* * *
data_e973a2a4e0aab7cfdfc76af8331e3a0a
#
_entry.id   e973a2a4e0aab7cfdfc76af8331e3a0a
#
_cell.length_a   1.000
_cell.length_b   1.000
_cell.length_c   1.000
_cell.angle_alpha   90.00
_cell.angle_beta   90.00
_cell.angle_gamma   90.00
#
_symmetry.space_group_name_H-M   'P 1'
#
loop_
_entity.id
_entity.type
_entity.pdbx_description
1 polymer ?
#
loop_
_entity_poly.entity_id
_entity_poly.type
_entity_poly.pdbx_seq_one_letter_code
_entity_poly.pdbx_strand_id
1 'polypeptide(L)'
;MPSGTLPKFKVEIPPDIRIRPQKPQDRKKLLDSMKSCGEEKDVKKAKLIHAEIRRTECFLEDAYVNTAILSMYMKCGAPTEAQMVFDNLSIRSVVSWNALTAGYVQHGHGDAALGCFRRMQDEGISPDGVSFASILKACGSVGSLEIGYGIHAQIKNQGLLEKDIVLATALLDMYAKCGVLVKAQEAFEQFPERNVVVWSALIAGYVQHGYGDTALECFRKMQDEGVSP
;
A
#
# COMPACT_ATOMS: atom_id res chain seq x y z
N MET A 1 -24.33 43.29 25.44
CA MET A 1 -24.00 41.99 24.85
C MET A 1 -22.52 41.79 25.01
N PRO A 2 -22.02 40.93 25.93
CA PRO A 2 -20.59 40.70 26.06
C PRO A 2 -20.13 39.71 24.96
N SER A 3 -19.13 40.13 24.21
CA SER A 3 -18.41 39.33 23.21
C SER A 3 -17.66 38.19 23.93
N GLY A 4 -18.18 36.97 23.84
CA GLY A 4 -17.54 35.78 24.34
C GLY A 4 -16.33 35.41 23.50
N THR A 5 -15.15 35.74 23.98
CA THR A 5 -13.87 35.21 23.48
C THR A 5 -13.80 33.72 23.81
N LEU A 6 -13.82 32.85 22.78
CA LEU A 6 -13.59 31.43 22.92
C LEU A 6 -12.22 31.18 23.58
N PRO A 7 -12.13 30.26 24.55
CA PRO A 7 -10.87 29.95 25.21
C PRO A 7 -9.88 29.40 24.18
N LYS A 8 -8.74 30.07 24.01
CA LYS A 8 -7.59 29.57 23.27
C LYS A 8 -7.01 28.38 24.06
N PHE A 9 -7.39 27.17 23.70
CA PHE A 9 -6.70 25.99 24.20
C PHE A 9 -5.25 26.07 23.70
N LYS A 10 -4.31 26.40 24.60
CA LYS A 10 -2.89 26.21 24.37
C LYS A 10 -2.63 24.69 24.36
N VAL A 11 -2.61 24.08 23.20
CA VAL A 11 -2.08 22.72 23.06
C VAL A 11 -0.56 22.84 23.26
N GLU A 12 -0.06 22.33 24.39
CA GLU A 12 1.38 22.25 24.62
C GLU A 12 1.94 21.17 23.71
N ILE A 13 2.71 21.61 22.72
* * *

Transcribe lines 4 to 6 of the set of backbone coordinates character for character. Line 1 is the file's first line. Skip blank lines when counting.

#
_cell.length_a   1.000
_cell.length_b   1.000